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I'm pretty new to WPF and C# and am trying to help out on some GUI stuff for work. We basically have 3 sections, a LHS (left hand side) [section 1], a RHS that has a top and bottom section [section 2 and section 3]. Looks like this

1 | 2
1 | -
1 | 3

They want a way to shrink each section with a button click. Currently the | and - are spacer items and can be dragged (Edit: this is done using a gridsplitter which they don't like). I did a little research and saw there are expander items and accordion items. I didn't know if either could be used for this scenario, and what would be the least hassle. In trying each just a bit, some additional questions for the controls come to mind since I'm not familiar with them.

Expander: By shrinking section 1, would it make section 2 and 3 then take up the whole screen? Or can this only be done with an Accordion? Is it hard/easy to change the <> icons to +- icons? If so, any tutorial out there?

Accordion: Can the <> be changed to +-? If so, any tutorial out there? Can the default color of blue be changed?

TIA

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What about the grid splitter do they not like? the appearance or behavior? –  townsean Aug 30 '11 at 19:07
    
@townsean: they don't like the behavior. They prefer the click method. Annoying I know. –  Crystal Aug 30 '11 at 19:50
1  
Regarding the scaling issues, one way to get the scaling behavior you're after is to use nested DockPanel controls. Alternately, you can use a Grid with properly selected "Auto" and "*" Rows/Columns. Any rows/columns you wish to collapse with an expander should have "Auto" for their height/width. –  Dan Bryant Sep 1 '11 at 15:13
    
ah yeah, that's good to bring up. –  townsean Sep 1 '11 at 15:17
    
Regarding your question on the Expander, I don't think the expander would work because I believe it only shrinks and expands vertically. In your scenario for panel 1, you would need it to expand and collapse horizontally. –  bporter Sep 1 '11 at 15:20

2 Answers 2

An Expander sounds like a suitable option for your situation. Fortunately it's included with WPF out of the box, unlike the Accordion control. But I found this question related to the Accordion control and thought it'd be useful for you to check out.

To change the appearance of the Expander toggle button you'll want to modify its control template. Changing the template to display plus or minus instead of arrows isn't too tough. If you visit the link you'll see you're going to want to change ExpanderToggleButton portion of the template.

Since you just want to change from using the arrows to using plus/minus signs you can simply change the Path data for collasped/expanded arrow. You can look here for more infortmation on drawing simple shapes with path.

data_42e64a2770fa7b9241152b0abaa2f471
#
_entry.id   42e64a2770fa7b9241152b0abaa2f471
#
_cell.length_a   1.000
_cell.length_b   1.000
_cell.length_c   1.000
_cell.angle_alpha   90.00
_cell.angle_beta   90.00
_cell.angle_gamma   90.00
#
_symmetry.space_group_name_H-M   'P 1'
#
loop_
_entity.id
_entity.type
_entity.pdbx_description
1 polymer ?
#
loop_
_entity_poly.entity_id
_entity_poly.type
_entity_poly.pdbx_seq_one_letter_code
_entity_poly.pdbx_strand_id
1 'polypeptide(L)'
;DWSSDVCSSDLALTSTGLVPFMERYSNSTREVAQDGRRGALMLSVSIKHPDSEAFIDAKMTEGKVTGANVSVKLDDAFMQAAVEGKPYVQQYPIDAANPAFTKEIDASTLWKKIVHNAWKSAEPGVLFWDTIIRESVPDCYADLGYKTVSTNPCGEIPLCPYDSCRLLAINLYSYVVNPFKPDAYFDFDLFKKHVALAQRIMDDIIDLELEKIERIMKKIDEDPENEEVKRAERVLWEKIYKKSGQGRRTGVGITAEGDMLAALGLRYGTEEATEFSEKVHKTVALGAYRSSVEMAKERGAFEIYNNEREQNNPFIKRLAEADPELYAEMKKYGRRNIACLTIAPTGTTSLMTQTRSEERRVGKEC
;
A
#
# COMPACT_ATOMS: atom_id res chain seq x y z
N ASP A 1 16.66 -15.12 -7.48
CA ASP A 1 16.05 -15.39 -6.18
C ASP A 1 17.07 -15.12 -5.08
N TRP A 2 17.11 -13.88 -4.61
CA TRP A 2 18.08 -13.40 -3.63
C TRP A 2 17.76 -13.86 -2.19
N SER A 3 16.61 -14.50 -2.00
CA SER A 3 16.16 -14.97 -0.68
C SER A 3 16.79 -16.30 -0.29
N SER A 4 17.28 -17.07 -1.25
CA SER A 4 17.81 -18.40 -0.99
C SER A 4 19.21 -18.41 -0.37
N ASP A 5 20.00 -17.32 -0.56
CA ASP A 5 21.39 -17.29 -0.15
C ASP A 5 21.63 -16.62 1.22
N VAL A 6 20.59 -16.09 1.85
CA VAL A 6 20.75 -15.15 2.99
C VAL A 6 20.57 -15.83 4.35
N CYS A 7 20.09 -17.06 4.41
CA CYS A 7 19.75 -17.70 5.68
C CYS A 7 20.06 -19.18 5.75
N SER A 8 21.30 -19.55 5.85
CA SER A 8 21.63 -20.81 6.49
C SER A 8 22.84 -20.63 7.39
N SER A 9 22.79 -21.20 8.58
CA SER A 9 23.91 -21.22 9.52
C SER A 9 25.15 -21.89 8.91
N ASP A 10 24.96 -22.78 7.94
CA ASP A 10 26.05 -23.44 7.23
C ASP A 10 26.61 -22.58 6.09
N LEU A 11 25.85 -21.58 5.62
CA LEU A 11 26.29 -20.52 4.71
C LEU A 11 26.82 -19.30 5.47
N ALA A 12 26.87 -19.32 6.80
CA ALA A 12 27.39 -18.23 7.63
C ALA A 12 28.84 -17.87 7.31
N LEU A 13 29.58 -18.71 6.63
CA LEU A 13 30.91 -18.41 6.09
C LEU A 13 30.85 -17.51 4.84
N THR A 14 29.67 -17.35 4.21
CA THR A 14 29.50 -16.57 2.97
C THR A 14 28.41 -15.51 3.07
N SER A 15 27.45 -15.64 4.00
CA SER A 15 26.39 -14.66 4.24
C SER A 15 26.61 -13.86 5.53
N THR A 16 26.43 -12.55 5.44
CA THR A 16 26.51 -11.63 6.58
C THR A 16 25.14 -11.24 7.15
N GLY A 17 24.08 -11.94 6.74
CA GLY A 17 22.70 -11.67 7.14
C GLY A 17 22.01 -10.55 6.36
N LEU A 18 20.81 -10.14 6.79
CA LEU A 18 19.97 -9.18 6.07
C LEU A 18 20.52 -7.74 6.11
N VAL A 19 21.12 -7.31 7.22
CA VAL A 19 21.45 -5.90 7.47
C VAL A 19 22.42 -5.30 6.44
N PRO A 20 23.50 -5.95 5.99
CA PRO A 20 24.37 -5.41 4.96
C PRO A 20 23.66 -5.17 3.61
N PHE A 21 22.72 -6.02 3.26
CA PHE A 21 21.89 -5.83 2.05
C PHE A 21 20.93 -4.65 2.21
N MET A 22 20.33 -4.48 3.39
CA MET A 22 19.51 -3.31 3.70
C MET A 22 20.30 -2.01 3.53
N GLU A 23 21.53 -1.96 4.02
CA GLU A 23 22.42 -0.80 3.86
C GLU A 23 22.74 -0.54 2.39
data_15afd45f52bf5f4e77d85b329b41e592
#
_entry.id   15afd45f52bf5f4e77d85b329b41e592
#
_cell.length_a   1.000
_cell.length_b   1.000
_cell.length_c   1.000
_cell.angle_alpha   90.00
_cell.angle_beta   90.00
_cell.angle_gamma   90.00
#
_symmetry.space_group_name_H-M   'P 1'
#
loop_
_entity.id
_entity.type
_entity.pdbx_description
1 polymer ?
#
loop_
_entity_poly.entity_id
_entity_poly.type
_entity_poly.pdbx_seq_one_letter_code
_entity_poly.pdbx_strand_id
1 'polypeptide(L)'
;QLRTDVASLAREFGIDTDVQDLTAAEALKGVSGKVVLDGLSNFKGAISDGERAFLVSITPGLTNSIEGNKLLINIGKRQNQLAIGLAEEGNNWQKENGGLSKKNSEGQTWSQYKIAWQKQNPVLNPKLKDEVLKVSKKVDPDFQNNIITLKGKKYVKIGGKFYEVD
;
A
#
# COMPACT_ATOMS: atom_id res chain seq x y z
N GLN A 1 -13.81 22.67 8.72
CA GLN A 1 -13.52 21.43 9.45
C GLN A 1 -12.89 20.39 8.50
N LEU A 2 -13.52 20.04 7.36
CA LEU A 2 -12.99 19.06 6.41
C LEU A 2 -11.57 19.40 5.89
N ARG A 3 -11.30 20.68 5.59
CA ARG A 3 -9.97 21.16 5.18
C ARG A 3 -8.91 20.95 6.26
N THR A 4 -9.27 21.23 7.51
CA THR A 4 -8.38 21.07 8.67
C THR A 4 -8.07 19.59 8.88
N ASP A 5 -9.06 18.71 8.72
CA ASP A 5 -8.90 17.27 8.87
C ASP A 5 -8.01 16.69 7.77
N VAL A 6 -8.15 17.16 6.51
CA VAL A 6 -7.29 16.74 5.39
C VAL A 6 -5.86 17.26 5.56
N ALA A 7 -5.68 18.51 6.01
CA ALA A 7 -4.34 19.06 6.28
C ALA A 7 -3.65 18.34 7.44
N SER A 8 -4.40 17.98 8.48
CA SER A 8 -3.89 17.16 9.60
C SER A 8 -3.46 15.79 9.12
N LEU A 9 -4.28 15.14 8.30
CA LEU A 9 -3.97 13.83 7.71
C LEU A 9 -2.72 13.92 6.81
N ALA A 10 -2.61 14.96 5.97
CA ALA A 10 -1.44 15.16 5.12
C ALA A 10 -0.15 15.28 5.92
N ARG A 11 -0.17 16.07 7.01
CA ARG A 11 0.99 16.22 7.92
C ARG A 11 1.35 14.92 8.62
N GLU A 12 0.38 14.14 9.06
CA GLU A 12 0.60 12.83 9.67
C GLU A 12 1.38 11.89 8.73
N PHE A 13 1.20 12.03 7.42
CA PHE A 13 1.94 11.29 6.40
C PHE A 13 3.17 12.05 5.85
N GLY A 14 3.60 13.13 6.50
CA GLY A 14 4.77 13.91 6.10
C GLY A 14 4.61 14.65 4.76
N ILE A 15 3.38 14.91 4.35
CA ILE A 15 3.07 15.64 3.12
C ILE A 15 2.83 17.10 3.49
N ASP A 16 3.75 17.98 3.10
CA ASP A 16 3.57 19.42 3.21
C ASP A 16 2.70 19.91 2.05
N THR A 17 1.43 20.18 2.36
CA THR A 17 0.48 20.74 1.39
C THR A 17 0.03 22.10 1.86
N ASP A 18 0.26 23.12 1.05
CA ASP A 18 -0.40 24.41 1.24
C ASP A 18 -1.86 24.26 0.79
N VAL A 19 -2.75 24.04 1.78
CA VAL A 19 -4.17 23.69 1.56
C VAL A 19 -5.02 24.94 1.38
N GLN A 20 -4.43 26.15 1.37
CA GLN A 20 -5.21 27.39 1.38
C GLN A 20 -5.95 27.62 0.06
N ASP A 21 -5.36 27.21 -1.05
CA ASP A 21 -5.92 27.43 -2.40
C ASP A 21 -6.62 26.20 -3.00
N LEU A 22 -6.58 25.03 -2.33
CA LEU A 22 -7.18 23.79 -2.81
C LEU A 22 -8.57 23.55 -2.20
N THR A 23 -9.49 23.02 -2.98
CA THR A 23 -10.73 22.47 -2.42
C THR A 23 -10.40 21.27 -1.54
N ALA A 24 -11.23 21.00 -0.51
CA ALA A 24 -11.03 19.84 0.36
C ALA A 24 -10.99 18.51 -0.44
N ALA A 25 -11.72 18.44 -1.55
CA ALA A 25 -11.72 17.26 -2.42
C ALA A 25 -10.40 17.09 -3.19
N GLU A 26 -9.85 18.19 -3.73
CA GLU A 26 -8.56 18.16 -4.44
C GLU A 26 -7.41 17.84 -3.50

Here is an example of someone modifying the control template of the Expander. It's for a different tweek in appearance, but it should be useful should you decide to go this route.

EDIT:

Really simple example (without the change in ToggleButton appearance) to get an idea of how to collaspe and save real estate:

<Grid>
   <Grid.ColumnDefinitions>
       <ColumnDefinition Width="Auto" />
       <ColumnDefinition Width="Auto" />
   </Grid.ColunmDefinitions>
   <Grid.RowDefinitions>
       <RowDefinition Height="Auto" />
       <RowDefinition Height="Auto" />
   </Grid.RowDefinitions>
   <Expander Name="Section1" Grid.RowSpan="2" Grid.Colunm="0" ExpandDirection="Left">
       <!-- Stuff goes here -->
   </Expander>
   <Expander Name="Section2" Grid.RowSpan="0" Grid.Colunm="1" 
       <!-- Stuff goes here -->
   </Expander>
   <Expander Name="Section3" Grid.RowSpan="1" Grid.Colunm="0" 
       <!-- Stuff goes here -->
   </Expander>
</Grid>
share|improve this answer

You could use GridSplitter. The user can drag them to change the size. Not a click - a drag.

   <GridSplitter Grid.Row="1" Grid.Column="1" 
                  Width="3" Background="Purple" VerticalAlignment="Stretch" HorizontalAlignment="Center" ShowsPreview="False" >
share|improve this answer
    
Yeah we have a gridsplitter in there now and they don't like it. I made that mroe clear now in my question. –  Crystal Aug 30 '11 at 18:58
    
What don't they like about the the GridSplitter? What is the difference between a user and a terrorist? You can reason with a terrorist. –  Blam Sep 1 '11 at 18:04
    
'Minimizing' vs. 'Splitting' is a very common distinction and this metaphor is used throughput many UIs. Users like being able to 'Roll Up' or 'Hide' a panel area when it has functions that they occassionally need, but don't need visbility of at all times. Grid Splitters are more suited to when you need to provide parallel views of information. The right solution in this case might actually be a combination (a re-sizable boundary, but with a way to 'collapse' a panel.) This is similar to what Visual Studio provides (along with other Window docking features.) –  Dan Bryant Sep 1 '11 at 19:56
    
I understand now. Thanks. –  Blam Sep 2 '11 at 10:22
    
Had a couple cases where I switched out a splitter for an expander. It is a cool tool for managing screen real estate. –  Blam Sep 4 '11 at 1:27

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